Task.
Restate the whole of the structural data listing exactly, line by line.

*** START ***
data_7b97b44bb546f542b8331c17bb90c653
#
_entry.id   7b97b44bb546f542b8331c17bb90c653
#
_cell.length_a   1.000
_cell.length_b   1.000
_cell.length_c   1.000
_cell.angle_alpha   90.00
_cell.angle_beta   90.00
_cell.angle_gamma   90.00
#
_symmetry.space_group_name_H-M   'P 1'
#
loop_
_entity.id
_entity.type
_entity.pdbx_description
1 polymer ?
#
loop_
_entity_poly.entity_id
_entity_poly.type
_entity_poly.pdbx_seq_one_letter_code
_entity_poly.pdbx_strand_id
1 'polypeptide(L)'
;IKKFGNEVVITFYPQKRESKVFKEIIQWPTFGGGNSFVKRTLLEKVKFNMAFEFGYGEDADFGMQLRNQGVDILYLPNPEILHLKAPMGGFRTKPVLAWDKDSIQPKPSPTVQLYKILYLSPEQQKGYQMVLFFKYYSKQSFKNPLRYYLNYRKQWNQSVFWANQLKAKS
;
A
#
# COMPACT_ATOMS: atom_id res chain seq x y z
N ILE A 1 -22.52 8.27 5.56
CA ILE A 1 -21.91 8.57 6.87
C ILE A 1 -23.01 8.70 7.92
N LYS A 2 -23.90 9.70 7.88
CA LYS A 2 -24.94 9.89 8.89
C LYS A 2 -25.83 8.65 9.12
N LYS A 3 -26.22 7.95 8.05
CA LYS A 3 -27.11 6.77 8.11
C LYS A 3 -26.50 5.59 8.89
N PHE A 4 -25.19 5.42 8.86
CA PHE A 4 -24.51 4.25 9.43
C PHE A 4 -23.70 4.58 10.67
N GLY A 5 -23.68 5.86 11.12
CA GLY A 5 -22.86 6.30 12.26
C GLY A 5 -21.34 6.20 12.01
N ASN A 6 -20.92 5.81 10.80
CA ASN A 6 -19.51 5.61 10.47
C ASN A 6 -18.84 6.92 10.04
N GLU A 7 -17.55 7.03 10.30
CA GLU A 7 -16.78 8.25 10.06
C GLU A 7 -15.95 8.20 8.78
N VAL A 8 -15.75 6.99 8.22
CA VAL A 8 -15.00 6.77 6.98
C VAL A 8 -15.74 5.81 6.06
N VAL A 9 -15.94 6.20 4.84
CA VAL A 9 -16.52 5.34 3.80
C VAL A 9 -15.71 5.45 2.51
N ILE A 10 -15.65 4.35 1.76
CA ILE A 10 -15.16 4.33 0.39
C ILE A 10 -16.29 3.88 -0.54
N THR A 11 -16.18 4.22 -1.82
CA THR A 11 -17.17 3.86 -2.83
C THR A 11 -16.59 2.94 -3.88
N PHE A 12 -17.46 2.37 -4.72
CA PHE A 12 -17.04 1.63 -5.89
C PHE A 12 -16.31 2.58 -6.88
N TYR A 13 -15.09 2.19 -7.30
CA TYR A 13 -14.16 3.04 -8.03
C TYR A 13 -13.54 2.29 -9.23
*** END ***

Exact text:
data_7b97b44bb546f542b8331c17bb90c653
#
_entry.id   7b97b44bb546f542b8331c17bb90c653
#
_cell.length_a   1.000
_cell.length_b   1.000
_cell.length_c   1.000
_cell.angle_alpha   90.00
_cell.angle_beta   90.00
_cell.angle_gamma   90.00
#
_symmetry.space_group_name_H-M   'P 1'
#
loop_
_entity.id
_entity.type
_entity.pdbx_description
1 polymer ?
#
loop_
_entity_poly.entity_id
_entity_poly.type
_entity_poly.pdbx_seq_one_letter_code
_entity_poly.pdbx_strand_id
1 'polypeptide(L)'
;IKKFGNEVVITFYPQKRESKVFKEIIQWPTFGGGNSFVKRTLLEKVKFNMAFEFGYGEDADFGMQLRNQGVDILYLPNPEILHLKAPMGGFRTKPVLAWDKDSIQPKPSPTVQLYKILYLSPEQQKGYQMVLFFKYYSKQSFKNPLRYYLNYRKQWNQSVFWANQLKAKS
;
A
#
# COMPACT_ATOMS: atom_id res chain seq x y z
N ILE A 1 -22.52 8.27 5.56
CA ILE A 1 -21.91 8.57 6.87
C ILE A 1 -23.01 8.70 7.92
N LYS A 2 -23.90 9.70 7.88
CA LYS A 2 -24.94 9.89 8.89
C LYS A 2 -25.83 8.65 9.12
N LYS A 3 -26.22 7.95 8.05
CA LYS A 3 -27.11 6.77 8.11
C LYS A 3 -26.50 5.59 8.89
N PHE A 4 -25.19 5.42 8.86
CA PHE A 4 -24.51 4.25 9.43
C PHE A 4 -23.70 4.58 10.67
N GLY A 5 -23.68 5.86 11.12
CA GLY A 5 -22.86 6.30 12.26
C GLY A 5 -21.34 6.20 12.01
N ASN A 6 -20.92 5.81 10.80
CA ASN A 6 -19.51 5.61 10.47
C ASN A 6 -18.84 6.92 10.04
N GLU A 7 -17.55 7.03 10.30
CA GLU A 7 -16.78 8.25 10.06
C GLU A 7 -15.95 8.20 8.78
N VAL A 8 -15.75 6.99 8.22
CA VAL A 8 -15.00 6.77 6.98
C VAL A 8 -15.74 5.81 6.06
N VAL A 9 -15.94 6.20 4.84
CA VAL A 9 -16.52 5.34 3.80
C VAL A 9 -15.71 5.45 2.51
N ILE A 10 -15.65 4.35 1.76
CA ILE A 10 -15.16 4.33 0.39
C ILE A 10 -16.29 3.88 -0.54
N THR A 11 -16.18 4.22 -1.82
CA THR A 11 -17.17 3.86 -2.83
C THR A 11 -16.59 2.94 -3.88
N PHE A 12 -17.46 2.37 -4.72
CA PHE A 12 -17.04 1.63 -5.89
C PHE A 12 -16.31 2.58 -6.88
N TYR A 13 -15.09 2.19 -7.30
CA TYR A 13 -14.16 3.04 -8.03
C TYR A 13 -13.54 2.29 -9.23